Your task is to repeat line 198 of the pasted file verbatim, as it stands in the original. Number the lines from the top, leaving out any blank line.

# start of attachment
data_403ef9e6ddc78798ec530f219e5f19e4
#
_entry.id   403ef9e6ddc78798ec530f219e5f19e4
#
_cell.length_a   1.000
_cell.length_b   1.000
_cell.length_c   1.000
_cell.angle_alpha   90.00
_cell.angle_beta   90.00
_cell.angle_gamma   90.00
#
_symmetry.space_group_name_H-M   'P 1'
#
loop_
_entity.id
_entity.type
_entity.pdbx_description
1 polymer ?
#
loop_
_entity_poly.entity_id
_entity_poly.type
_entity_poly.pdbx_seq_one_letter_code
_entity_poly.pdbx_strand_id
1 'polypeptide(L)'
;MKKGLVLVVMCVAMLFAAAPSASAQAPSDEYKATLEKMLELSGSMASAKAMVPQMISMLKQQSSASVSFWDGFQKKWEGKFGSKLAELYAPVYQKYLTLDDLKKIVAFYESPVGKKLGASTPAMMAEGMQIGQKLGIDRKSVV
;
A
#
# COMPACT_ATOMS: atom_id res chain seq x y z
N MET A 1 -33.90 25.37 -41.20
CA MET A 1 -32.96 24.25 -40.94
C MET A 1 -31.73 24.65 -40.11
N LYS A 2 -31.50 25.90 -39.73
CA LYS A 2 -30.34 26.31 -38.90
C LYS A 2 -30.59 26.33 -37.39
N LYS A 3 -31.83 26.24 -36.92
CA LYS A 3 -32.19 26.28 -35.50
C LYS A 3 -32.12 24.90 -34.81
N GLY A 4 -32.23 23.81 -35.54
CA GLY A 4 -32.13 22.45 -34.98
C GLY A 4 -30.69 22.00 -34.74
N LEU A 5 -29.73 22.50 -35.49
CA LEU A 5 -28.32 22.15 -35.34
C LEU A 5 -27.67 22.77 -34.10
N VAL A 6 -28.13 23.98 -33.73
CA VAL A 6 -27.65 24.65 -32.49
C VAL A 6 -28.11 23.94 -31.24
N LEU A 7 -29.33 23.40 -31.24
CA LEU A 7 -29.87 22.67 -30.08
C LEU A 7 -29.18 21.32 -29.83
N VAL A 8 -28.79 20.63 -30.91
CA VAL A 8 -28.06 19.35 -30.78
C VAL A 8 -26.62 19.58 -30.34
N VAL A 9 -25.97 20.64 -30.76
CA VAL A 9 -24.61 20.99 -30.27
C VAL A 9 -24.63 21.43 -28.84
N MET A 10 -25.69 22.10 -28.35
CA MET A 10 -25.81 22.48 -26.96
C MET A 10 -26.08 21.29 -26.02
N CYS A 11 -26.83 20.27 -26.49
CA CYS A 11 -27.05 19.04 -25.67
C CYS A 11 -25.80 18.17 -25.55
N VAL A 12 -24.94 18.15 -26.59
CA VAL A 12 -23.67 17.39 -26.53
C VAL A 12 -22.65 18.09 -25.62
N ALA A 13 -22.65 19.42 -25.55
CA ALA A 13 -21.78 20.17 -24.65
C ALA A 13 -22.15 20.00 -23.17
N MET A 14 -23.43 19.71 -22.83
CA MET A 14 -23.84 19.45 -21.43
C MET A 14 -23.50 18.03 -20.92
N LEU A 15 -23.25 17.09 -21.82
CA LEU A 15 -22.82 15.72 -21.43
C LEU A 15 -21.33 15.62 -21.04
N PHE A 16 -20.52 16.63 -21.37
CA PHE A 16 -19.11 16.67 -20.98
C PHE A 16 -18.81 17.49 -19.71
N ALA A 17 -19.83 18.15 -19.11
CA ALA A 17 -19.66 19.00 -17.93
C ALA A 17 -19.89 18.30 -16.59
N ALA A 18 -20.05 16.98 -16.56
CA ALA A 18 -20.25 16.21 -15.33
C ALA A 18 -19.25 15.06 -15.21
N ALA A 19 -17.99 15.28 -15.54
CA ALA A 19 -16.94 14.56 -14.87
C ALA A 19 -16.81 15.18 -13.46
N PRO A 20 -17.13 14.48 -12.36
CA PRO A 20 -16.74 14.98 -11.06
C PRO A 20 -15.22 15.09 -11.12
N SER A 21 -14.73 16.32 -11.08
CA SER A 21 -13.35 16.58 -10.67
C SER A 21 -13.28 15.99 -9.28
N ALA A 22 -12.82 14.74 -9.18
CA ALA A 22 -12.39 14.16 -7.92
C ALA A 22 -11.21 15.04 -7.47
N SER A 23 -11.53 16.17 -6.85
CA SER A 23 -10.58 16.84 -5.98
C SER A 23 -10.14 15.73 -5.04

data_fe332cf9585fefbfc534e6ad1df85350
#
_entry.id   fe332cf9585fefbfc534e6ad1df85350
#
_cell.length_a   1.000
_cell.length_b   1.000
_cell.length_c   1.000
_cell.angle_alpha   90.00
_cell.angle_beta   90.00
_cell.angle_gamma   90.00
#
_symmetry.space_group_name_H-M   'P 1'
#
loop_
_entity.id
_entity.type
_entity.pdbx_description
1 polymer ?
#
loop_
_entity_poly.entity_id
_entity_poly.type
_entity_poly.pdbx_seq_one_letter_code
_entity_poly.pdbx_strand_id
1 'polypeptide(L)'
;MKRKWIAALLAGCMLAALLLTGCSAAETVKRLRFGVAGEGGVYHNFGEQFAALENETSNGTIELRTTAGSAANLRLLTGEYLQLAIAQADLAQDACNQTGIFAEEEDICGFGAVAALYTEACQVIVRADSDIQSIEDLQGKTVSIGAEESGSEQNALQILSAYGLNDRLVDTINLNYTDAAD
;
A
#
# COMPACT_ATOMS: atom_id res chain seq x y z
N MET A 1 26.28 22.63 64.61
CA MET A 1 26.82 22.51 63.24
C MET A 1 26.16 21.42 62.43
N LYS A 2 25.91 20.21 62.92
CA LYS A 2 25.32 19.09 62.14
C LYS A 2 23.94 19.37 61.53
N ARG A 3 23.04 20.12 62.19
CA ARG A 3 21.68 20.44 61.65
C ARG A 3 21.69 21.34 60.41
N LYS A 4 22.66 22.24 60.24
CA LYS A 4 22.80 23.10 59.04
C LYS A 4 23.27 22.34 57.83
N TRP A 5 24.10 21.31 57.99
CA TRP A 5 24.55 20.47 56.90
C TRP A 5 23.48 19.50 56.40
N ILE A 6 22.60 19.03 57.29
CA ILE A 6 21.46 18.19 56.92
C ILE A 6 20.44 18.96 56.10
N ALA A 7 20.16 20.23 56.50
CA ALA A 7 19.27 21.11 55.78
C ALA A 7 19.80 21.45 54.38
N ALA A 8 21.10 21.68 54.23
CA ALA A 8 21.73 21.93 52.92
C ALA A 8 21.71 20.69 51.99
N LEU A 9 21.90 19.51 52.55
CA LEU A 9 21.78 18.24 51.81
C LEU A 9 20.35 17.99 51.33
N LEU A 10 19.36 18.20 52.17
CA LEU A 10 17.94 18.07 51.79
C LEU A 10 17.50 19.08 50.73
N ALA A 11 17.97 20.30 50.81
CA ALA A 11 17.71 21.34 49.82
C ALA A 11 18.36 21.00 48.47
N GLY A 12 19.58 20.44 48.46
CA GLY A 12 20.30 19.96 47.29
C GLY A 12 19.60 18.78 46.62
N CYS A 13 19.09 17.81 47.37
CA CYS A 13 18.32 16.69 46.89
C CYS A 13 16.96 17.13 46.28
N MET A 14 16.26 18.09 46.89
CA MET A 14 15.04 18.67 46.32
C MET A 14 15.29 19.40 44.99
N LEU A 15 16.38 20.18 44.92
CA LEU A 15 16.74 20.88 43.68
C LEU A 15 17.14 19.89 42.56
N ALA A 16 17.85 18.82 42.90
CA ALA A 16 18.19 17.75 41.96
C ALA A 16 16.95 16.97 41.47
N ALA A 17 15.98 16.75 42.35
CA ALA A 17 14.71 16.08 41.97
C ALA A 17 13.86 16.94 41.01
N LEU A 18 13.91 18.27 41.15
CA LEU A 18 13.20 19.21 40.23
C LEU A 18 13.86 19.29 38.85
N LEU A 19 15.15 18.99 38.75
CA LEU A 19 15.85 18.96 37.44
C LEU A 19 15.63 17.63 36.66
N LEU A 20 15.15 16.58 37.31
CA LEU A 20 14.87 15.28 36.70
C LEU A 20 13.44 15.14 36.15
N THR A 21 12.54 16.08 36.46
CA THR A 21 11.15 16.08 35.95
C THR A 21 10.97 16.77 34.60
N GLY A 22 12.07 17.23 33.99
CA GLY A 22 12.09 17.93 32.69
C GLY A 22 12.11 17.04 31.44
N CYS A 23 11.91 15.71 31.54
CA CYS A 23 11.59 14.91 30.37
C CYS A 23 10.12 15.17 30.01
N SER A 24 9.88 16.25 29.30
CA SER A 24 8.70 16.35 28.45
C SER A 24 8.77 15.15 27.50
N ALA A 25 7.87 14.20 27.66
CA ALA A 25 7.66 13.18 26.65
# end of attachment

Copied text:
C CYS A 23 10.12 15.17 30.01